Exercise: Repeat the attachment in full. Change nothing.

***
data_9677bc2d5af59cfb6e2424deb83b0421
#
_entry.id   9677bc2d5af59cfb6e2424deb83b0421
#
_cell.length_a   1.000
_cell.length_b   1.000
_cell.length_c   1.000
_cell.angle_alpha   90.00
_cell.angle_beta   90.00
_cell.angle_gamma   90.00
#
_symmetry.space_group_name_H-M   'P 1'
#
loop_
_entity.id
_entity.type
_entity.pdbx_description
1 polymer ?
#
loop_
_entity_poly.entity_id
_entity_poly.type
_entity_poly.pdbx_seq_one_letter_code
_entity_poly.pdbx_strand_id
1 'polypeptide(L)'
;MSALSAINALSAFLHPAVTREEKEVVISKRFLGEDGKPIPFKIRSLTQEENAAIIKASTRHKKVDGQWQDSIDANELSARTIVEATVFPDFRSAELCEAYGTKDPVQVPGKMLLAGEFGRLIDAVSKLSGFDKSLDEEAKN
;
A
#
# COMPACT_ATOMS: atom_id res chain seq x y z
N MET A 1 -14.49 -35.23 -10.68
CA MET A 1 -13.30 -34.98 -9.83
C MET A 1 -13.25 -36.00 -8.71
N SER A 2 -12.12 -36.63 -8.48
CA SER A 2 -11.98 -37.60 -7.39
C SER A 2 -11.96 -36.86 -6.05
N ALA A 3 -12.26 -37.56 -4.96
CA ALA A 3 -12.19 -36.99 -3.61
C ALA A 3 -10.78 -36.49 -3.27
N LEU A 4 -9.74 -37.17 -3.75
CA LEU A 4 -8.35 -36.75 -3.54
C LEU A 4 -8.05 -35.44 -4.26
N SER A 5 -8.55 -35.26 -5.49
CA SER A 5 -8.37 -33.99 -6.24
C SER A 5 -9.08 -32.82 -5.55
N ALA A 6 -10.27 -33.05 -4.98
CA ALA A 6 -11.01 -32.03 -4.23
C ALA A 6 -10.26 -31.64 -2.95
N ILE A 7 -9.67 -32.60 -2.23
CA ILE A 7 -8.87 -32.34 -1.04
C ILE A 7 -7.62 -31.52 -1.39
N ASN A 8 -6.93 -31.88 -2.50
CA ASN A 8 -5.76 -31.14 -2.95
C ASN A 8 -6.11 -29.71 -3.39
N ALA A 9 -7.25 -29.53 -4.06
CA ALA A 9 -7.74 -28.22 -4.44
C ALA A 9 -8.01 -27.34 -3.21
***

data_9677bc2d5af59cfb6e2424deb83b0421
#
_entry.id   9677bc2d5af59cfb6e2424deb83b0421
#
_cell.length_a   1.000
_cell.length_b   1.000
_cell.length_c   1.000
_cell.angle_alpha   90.00
_cell.angle_beta   90.00
_cell.angle_gamma   90.00
#
_symmetry.space_group_name_H-M   'P 1'
#
loop_
_entity.id
_entity.type
_entity.pdbx_description
1 polymer ?
#
loop_
_entity_poly.entity_id
_entity_poly.type
_entity_poly.pdbx_seq_one_letter_code
_entity_poly.pdbx_strand_id
1 'polypeptide(L)'
;MSALSAINALSAFLHPAVTREEKEVVISKRFLGEDGKPIPFKIRSLTQEENAAIIKASTRHKKVDGQWQDSIDANELSARTIVEATVFPDFRSAELCEAYGTKDPVQVPGKMLLAGEFGRLIDAVSKLSGFDKSLDEEAKN
;
A
#
# COMPACT_ATOMS: atom_id res chain seq x y z
N MET A 1 -14.49 -35.23 -10.68
CA MET A 1 -13.30 -34.98 -9.83
C MET A 1 -13.25 -36.00 -8.71
N SER A 2 -12.12 -36.63 -8.48
CA SER A 2 -11.98 -37.60 -7.39
C SER A 2 -11.96 -36.86 -6.05
N ALA A 3 -12.26 -37.56 -4.96
CA ALA A 3 -12.19 -36.99 -3.61
C ALA A 3 -10.78 -36.49 -3.27
N LEU A 4 -9.74 -37.17 -3.75
CA LEU A 4 -8.35 -36.75 -3.54
C LEU A 4 -8.05 -35.44 -4.26
N SER A 5 -8.55 -35.26 -5.49
CA SER A 5 -8.37 -33.99 -6.24
C SER A 5 -9.08 -32.82 -5.55
N ALA A 6 -10.27 -33.05 -4.98
CA ALA A 6 -11.01 -32.03 -4.23
C ALA A 6 -10.26 -31.64 -2.95
N ILE A 7 -9.67 -32.60 -2.23
CA ILE A 7 -8.87 -32.34 -1.04
C ILE A 7 -7.62 -31.52 -1.39
N ASN A 8 -6.93 -31.88 -2.50
CA ASN A 8 -5.76 -31.14 -2.95
C ASN A 8 -6.11 -29.71 -3.39
N ALA A 9 -7.25 -29.53 -4.06
CA ALA A 9 -7.74 -28.22 -4.44
C ALA A 9 -8.01 -27.34 -3.21